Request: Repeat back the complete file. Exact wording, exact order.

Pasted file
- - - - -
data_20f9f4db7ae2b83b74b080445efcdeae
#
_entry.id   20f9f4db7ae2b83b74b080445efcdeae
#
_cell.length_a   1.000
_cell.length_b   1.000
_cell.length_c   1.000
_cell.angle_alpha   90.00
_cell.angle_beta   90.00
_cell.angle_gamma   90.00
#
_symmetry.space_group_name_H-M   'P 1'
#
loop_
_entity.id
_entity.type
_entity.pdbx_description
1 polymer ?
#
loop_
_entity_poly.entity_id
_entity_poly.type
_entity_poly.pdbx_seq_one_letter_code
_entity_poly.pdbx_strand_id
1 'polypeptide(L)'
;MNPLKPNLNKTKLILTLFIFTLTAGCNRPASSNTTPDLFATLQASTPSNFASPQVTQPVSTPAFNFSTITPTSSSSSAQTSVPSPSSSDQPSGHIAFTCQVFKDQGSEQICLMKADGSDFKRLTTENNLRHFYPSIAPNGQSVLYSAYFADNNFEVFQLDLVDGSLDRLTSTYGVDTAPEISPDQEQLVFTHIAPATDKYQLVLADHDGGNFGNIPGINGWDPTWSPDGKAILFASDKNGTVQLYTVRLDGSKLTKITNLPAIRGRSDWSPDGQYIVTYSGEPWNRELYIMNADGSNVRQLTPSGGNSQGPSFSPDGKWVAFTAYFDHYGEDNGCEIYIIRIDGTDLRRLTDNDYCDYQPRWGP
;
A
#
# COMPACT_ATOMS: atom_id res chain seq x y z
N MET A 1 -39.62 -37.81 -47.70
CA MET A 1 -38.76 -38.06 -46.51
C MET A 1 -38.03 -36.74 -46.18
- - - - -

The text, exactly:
data_20f9f4db7ae2b83b74b080445efcdeae
#
_entry.id   20f9f4db7ae2b83b74b080445efcdeae
#
_cell.length_a   1.000
_cell.length_b   1.000
_cell.length_c   1.000
_cell.angle_alpha   90.00
_cell.angle_beta   90.00
_cell.angle_gamma   90.00
#
_symmetry.space_group_name_H-M   'P 1'
#
loop_
_entity.id
_entity.type
_entity.pdbx_description
1 polymer ?
#
loop_
_entity_poly.entity_id
_entity_poly.type
_entity_poly.pdbx_seq_one_letter_code
_entity_poly.pdbx_strand_id
1 'polypeptide(L)'
;MNPLKPNLNKTKLILTLFIFTLTAGCNRPASSNTTPDLFATLQASTPSNFASPQVTQPVSTPAFNFSTITPTSSSSSAQTSVPSPSSSDQPSGHIAFTCQVFKDQGSEQICLMKADGSDFKRLTTENNLRHFYPSIAPNGQSVLYSAYFADNNFEVFQLDLVDGSLDRLTSTYGVDTAPEISPDQEQLVFTHIAPATDKYQLVLADHDGGNFGNIPGINGWDPTWSPDGKAILFASDKNGTVQLYTVRLDGSKLTKITNLPAIRGRSDWSPDGQYIVTYSGEPWNRELYIMNADGSNVRQLTPSGGNSQGPSFSPDGKWVAFTAYFDHYGEDNGCEIYIIRIDGTDLRRLTDNDYCDYQPRWGP
;
A
#
# COMPACT_ATOMS: atom_id res chain seq x y z
N MET A 1 -39.62 -37.81 -47.70
CA MET A 1 -38.76 -38.06 -46.51
C MET A 1 -38.03 -36.74 -46.18